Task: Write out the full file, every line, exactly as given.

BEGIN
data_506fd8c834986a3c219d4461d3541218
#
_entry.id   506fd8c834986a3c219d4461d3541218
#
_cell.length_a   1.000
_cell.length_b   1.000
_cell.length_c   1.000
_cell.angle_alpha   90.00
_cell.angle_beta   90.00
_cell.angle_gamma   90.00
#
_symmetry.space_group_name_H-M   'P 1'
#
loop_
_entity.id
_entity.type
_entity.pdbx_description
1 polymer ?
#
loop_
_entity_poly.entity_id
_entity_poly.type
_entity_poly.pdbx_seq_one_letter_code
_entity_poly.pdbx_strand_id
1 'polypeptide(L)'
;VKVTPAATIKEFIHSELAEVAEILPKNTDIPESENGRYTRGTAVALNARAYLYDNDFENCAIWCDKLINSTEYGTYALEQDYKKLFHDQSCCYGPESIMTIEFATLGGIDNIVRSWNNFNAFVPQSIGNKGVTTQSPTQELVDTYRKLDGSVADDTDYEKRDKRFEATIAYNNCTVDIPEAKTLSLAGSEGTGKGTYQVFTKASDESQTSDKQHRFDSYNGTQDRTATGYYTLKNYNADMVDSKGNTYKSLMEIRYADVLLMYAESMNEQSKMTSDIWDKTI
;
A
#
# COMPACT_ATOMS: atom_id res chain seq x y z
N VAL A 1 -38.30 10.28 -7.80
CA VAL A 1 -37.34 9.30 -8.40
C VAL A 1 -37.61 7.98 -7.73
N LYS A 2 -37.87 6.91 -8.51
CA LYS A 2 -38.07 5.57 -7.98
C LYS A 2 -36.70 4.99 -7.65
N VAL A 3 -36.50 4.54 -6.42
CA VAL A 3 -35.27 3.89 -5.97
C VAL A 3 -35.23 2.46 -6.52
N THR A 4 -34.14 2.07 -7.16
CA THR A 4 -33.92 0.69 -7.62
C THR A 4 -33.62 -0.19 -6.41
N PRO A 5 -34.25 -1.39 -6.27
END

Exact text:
data_506fd8c834986a3c219d4461d3541218
#
_entry.id   506fd8c834986a3c219d4461d3541218
#
_cell.length_a   1.000
_cell.length_b   1.000
_cell.length_c   1.000
_cell.angle_alpha   90.00
_cell.angle_beta   90.00
_cell.angle_gamma   90.00
#
_symmetry.space_group_name_H-M   'P 1'
#
loop_
_entity.id
_entity.type
_entity.pdbx_description
1 polymer ?
#
loop_
_entity_poly.entity_id
_entity_poly.type
_entity_poly.pdbx_seq_one_letter_code
_entity_poly.pdbx_strand_id
1 'polypeptide(L)'
;VKVTPAATIKEFIHSELAEVAEILPKNTDIPESENGRYTRGTAVALNARAYLYDNDFENCAIWCDKLINSTEYGTYALEQDYKKLFHDQSCCYGPESIMTIEFATLGGIDNIVRSWNNFNAFVPQSIGNKGVTTQSPTQELVDTYRKLDGSVADDTDYEKRDKRFEATIAYNNCTVDIPEAKTLSLAGSEGTGKGTYQVFTKASDESQTSDKQHRFDSYNGTQDRTATGYYTLKNYNADMVDSKGNTYKSLMEIRYADVLLMYAESMNEQSKMTSDIWDKTI
;
A
#
# COMPACT_ATOMS: atom_id res chain seq x y z
N VAL A 1 -38.30 10.28 -7.80
CA VAL A 1 -37.34 9.30 -8.40
C VAL A 1 -37.61 7.98 -7.73
N LYS A 2 -37.87 6.91 -8.51
CA LYS A 2 -38.07 5.57 -7.98
C LYS A 2 -36.70 4.99 -7.65
N VAL A 3 -36.50 4.54 -6.42
CA VAL A 3 -35.27 3.89 -5.97
C VAL A 3 -35.23 2.46 -6.52
N THR A 4 -34.14 2.07 -7.16
CA THR A 4 -33.92 0.69 -7.62
C THR A 4 -33.62 -0.19 -6.41
N PRO A 5 -34.25 -1.39 -6.27